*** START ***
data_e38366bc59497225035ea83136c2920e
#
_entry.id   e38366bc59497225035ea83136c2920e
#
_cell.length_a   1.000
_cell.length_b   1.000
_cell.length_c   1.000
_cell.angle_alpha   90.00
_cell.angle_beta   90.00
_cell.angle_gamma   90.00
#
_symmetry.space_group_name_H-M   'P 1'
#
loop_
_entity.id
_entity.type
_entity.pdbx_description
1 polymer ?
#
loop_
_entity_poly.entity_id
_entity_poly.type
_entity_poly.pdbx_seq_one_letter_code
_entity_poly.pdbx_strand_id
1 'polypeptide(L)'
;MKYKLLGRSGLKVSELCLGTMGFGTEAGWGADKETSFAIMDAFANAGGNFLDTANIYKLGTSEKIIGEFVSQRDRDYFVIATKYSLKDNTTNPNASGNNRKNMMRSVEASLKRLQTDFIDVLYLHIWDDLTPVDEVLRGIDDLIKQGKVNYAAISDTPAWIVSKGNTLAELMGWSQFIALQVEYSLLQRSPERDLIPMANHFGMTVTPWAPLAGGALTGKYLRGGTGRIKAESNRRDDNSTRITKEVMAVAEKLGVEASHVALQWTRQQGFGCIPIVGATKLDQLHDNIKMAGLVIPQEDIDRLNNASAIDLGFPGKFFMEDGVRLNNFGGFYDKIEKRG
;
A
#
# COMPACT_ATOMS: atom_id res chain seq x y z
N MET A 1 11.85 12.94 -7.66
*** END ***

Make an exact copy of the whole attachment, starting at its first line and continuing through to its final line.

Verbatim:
data_e38366bc59497225035ea83136c2920e
#
_entry.id   e38366bc59497225035ea83136c2920e
#
_cell.length_a   1.000
_cell.length_b   1.000
_cell.length_c   1.000
_cell.angle_alpha   90.00
_cell.angle_beta   90.00
_cell.angle_gamma   90.00
#
_symmetry.space_group_name_H-M   'P 1'
#
loop_
_entity.id
_entity.type
_entity.pdbx_description
1 polymer ?
#
loop_
_entity_poly.entity_id
_entity_poly.type
_entity_poly.pdbx_seq_one_letter_code
_entity_poly.pdbx_strand_id
1 'polypeptide(L)'
;MKYKLLGRSGLKVSELCLGTMGFGTEAGWGADKETSFAIMDAFANAGGNFLDTANIYKLGTSEKIIGEFVSQRDRDYFVIATKYSLKDNTTNPNASGNNRKNMMRSVEASLKRLQTDFIDVLYLHIWDDLTPVDEVLRGIDDLIKQGKVNYAAISDTPAWIVSKGNTLAELMGWSQFIALQVEYSLLQRSPERDLIPMANHFGMTVTPWAPLAGGALTGKYLRGGTGRIKAESNRRDDNSTRITKEVMAVAEKLGVEASHVALQWTRQQGFGCIPIVGATKLDQLHDNIKMAGLVIPQEDIDRLNNASAIDLGFPGKFFMEDGVRLNNFGGFYDKIEKRG
;
A
#
# COMPACT_ATOMS: atom_id res chain seq x y z
N MET A 1 11.85 12.94 -7.66